Celonis isn’t the only company doing process mining, but it was one of the earliest to get started and is ahead of the competition, according to Daniel Johnson, director of automation at Future WorkForce, a British-Romanian firm that specializes in helping companies adopt machine learning and artificial intelligence technologies, including Celonis’s EMS.

“The value and power of something like Celonis, from my point of view, is that it allows operations teams to actually understand what’s happening within their business processes day-to-day,” says Johnson. “And then where their processes are inefficient, giving them data to make decisions about how they can improve those processes to reduce costs or operations, delight their customers, or increase revenue.”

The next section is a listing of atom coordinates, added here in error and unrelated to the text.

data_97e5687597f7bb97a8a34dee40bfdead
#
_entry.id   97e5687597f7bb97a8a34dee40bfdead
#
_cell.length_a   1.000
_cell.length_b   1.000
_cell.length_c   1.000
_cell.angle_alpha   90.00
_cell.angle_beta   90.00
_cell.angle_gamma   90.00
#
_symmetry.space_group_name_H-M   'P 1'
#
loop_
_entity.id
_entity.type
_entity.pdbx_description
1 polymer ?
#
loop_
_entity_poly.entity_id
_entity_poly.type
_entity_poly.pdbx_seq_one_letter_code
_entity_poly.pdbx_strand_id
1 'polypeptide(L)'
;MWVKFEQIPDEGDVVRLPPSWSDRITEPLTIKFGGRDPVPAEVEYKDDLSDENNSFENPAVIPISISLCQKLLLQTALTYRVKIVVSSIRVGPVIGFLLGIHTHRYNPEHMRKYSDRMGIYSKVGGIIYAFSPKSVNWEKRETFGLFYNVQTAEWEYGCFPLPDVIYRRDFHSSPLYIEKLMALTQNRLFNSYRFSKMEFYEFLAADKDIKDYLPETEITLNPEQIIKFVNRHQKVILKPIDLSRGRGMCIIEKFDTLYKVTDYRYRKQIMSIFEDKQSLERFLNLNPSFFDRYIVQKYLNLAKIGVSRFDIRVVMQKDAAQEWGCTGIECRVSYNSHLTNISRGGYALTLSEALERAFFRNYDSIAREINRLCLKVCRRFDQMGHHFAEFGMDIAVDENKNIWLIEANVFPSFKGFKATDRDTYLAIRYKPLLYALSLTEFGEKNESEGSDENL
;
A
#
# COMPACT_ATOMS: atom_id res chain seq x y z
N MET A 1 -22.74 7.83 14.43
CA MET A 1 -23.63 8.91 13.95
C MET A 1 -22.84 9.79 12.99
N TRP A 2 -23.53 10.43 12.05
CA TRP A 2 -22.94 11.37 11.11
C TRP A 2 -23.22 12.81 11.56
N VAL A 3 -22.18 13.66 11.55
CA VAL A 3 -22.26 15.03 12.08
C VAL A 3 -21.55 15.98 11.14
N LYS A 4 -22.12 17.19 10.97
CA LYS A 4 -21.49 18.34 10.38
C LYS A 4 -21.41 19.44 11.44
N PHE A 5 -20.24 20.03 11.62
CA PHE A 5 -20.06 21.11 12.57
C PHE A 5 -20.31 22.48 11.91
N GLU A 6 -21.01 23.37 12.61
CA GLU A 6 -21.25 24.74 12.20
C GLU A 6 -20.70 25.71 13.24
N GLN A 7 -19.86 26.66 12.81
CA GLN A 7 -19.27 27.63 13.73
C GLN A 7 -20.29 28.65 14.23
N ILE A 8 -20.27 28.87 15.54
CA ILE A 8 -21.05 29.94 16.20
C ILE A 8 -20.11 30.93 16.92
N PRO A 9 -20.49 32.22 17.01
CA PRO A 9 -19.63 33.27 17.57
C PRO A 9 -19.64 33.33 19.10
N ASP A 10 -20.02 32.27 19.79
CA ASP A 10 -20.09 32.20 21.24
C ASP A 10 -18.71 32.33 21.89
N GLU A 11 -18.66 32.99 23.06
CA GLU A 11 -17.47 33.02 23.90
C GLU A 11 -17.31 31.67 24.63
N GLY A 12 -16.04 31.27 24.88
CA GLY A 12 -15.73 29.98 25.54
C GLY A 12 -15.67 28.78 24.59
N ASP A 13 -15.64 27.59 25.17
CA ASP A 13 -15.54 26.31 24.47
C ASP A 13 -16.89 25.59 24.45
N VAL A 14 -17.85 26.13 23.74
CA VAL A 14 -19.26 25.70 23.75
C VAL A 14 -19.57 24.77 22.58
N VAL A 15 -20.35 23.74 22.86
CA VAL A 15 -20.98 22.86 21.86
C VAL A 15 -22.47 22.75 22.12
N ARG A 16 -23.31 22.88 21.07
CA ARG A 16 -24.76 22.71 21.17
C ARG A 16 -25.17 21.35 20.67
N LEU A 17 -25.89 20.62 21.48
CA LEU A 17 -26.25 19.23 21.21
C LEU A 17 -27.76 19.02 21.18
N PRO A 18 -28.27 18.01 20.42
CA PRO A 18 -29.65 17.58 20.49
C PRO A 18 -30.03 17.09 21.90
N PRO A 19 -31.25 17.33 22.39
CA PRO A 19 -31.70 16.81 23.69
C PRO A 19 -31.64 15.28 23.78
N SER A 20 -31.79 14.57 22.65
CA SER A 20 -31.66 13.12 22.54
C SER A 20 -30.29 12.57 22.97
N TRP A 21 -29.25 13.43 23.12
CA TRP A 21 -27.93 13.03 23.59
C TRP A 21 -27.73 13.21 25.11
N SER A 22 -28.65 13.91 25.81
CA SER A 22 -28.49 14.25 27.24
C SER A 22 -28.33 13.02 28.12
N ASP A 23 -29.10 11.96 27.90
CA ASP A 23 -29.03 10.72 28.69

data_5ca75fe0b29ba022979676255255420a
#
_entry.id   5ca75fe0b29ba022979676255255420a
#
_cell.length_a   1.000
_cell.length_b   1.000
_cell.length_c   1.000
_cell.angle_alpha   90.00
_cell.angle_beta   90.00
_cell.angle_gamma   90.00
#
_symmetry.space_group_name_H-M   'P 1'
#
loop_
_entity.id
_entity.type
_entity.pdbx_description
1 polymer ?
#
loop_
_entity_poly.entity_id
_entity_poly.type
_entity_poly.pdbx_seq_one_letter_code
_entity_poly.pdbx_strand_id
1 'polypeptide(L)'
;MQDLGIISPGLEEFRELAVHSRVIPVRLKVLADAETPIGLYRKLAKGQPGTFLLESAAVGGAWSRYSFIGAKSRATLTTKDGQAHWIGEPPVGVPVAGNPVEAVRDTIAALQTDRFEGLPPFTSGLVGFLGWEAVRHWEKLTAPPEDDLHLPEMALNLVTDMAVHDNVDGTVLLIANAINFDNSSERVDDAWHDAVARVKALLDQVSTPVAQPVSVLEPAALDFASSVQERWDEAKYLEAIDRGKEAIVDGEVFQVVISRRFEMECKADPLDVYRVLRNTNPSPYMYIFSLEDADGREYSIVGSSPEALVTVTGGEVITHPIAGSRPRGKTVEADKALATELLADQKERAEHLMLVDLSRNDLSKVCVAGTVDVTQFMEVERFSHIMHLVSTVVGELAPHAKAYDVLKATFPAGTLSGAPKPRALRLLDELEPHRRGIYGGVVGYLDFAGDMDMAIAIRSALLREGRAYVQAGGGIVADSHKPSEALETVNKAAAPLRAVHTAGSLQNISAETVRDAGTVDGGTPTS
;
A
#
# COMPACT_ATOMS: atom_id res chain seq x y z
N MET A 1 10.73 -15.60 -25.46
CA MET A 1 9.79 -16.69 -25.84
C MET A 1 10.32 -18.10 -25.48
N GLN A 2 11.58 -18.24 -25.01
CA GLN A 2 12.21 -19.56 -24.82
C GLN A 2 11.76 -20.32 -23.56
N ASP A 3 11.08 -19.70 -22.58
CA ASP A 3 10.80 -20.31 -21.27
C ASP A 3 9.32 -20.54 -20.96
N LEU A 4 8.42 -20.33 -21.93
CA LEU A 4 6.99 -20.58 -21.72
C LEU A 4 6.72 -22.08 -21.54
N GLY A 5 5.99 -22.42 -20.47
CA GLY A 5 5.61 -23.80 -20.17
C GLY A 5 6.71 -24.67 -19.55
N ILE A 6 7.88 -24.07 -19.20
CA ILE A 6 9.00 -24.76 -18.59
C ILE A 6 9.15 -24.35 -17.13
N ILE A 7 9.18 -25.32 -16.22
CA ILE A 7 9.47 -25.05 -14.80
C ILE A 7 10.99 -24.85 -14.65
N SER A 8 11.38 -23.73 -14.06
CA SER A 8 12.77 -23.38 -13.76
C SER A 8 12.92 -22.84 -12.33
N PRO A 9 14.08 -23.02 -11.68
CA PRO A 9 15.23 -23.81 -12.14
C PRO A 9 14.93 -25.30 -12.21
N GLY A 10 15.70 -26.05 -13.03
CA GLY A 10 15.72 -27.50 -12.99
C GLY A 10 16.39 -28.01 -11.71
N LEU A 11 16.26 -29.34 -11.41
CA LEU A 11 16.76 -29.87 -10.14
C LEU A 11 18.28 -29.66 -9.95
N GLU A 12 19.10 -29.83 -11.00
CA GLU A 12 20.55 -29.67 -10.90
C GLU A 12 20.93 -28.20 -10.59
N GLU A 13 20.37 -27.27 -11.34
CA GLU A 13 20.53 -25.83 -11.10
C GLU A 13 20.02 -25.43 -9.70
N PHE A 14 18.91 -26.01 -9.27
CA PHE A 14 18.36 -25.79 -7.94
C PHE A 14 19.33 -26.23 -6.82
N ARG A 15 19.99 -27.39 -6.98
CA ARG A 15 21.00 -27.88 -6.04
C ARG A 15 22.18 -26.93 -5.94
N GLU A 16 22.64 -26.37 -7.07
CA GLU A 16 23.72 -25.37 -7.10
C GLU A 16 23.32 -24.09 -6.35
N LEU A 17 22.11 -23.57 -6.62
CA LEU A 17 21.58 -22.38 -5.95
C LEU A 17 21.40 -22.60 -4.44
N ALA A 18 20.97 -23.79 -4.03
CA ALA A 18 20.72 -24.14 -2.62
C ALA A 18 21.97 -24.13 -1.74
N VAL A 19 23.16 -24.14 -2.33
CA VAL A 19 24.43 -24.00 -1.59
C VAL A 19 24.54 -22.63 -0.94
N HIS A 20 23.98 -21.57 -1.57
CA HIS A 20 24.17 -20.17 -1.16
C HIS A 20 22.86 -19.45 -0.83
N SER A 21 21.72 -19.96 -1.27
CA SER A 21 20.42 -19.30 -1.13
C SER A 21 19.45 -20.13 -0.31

One customer who has seen a big improvement is German automaker BMW. The company decided to start slowly, collaborating with Celonis to focus on one process in one area: to reduce the amount spent on paint in one factory. After a successful result, BMW now uses Celonis to monitor 50 different processes, which affects 80% of the carmaker’s manufacturing footprint, according to Rinke.

The future looks good